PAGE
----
Search This Blog


In Greenland

Iron Bark

Iron Bark
Under full sail


At Russell Boating Club's Tall Ships Regatta

Blue Water Medal

Blue Water Medal
Blue Water Medal

Books By Annie Hill

  • Brazil and Beyond
  • Voyaging on a Small Income

29 April, 2018

Painting and panelling

I enjoy painting;  I even enjoy sanding (as long as it isn't too fiddly) before painting;  It gives my poor little brain a chance to relax and the opportunity to go over the next stage in my mind, and ensure that I'm doing things in the right order.

 To me, it also makes sense to paint 'on the bench' or to paint out areas before installing joinery, wherever possible.  Most of all, it makes sense to finish as I go.  I know that if I left it all until the end, I'd start skimping on the job and not lay on that extra coat of paint and varnish because I'd be impatient to get the job over with.

So I started with the pieces of wood that will make up the dinette

 and then moved into the hull to paint what will be the inside of the lockers.  I'm using Altex, high gloss, two-pack polyurethane for this job.  Slowly poisoning myself, no doubt, but I don't mind when it's for myself.  However, it's another argument in favour of leaving off the deck as long as possible.

 Four coats sufficed.  Because everything is thoroughly coated with epoxy first, there is no need for primer or undercoat.  In this photo you can (just) see the framework on the forward bulkhead.  I put another coat of epoxy underneath, so that the inside of the locker is shiny and easy to clean.  (I couldn't bear to paint the kauri!)  The bilge is left clear so that any water ingress will be immediately apparent from the wood becoming discouloured.

 The next job - a lovely one - was to panel the wee bulkheads.  First of all I fitted bearers for the cabin sole.  Then I cut and fitted the kauri.

 I then took the panels back inside the boat to offer up one more time, to check that I hadn't glued on anything that would stop me re-fitting the jigsaw. I took the opportunity to mark the cabin sole which will need a bit more cutting out of it again.

 I checked once more that the seating would be horizontal.  By the way, I love these single-handed clamps.  They are not expensive and great for this sort of job.  However, their clamping pressure is inadequate for foaming polyurethane glues, in my opinion.

Then I took the panels out again, to flocoat the kauri.  Another satisfying job.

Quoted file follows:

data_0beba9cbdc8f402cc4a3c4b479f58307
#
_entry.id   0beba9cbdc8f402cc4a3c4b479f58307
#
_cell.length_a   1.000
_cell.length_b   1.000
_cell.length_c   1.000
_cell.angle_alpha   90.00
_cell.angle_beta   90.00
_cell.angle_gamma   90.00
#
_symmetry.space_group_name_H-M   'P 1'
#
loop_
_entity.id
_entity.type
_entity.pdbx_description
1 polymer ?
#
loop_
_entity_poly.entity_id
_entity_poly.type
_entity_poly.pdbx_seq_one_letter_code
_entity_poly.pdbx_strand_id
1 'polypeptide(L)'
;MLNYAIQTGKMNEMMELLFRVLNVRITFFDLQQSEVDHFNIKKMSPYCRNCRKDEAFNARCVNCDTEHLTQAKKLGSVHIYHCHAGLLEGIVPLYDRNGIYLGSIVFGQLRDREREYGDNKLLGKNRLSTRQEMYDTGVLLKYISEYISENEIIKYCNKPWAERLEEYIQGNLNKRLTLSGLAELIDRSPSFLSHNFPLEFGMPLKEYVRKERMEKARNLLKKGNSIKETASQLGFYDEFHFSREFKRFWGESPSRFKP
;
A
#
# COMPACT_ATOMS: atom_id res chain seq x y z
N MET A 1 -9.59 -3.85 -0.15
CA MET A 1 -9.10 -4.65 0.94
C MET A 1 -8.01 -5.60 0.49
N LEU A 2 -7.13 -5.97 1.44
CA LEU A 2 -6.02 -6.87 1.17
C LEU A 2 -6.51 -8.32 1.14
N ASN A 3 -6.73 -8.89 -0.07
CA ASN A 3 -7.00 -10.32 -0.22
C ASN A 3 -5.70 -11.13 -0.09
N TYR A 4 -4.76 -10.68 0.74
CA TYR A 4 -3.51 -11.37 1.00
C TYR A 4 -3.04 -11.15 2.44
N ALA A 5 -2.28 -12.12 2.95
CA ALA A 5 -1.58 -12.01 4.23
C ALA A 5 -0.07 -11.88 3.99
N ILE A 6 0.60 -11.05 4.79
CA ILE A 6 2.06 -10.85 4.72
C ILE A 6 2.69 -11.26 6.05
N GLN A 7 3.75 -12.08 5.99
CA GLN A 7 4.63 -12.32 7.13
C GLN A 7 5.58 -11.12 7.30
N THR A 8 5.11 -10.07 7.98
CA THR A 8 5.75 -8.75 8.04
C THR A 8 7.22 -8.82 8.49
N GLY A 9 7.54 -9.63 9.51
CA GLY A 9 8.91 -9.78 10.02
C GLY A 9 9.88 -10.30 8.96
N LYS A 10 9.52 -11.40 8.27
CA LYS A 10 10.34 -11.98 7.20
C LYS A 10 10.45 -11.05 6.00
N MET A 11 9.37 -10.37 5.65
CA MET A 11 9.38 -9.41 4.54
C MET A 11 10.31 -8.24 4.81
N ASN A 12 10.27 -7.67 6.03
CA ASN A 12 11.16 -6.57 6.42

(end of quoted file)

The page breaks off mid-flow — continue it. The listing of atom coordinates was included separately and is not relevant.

I think I'm just about ready to fit them, now.  Exciting stuff!

22 April, 2018

Deckhead and saloon

Another week with something to show.  There are some - rare - occasions when I think that this boat may even be finished.  But I confess that I was a little stymied when David T asked me at the AGM, if I still thought the boat would be finished this decade.  Although, apparently, the century commenced in the year 01, a decade begins in the year 0.  So let's not bet on it, boys and girls!  I may be making progress, but I still have to fit out the saloon, the galley and the cockpit, lay the decks (including the teak- sorry Mr Tyler), put on the rubbing strakes, make the rudders and bilgeboards, make tillers, build a mast, make a sail, wire the boat, make cushions, paint the hull and around the cockpit and no doubt dozens of smaller jobs that presently escape my mind.  There is every chance that I'll be drawing my pension before the boat is launched (assuming that the Government doesn't change its mind about giving me one!).

 Anyway, having decided, finally, exactly what the seating layout in the saloon is to be, I started marking and cutting out material.  The front and sides of the seating will be of 6mm ply, with kauri panelling laid over them.

 A certain amount of cutting and shaping was required to fit the panels around the bearers for the cabin sole, which, because I wasn't sufficiently clever to plan everything in advance, did little to aid framing up the structure. 

 In the meantime, I was painting the deckhead. As anyone who uses them knows, the trouble with commercial two-part polyurethane paints is that they are designed to be sprayed.  I tried several techniques to get an acceptable - and that's all it is - finish, so sanding between coats was required to get rid of the lumps.  I could have used International 'Perfection' or one of the three shades of white that Altex use for application by brush and/or roller, but not only are they eye-wateringly expensive, they come in a very high gloss, which isn't what I want. (I tried Perfection undercoat, just to see, but apart from the expense, it was an almost blue white, which was a bit bleak to my eye.)  So I've come to the conclusion that I'll just have to pretend I like the textured finish.

 However, the good news is that the paint is fantastically hard, so even though I had to use props to ensure contact with the deckhead, they didn't do any damage.  It was, to say the least of it, a mission putting up the sheet of ply, which is, of course, exactly the same length as the cabin.  I had to apply the glue to the ply rather than the deckhead (a) to avoid it dripping off before I got the sheet on and (b) to ensure that I didn't wipe off half of it with my hair while I was preparing everything.  But up it went and with very little glue ending up in the wrong place.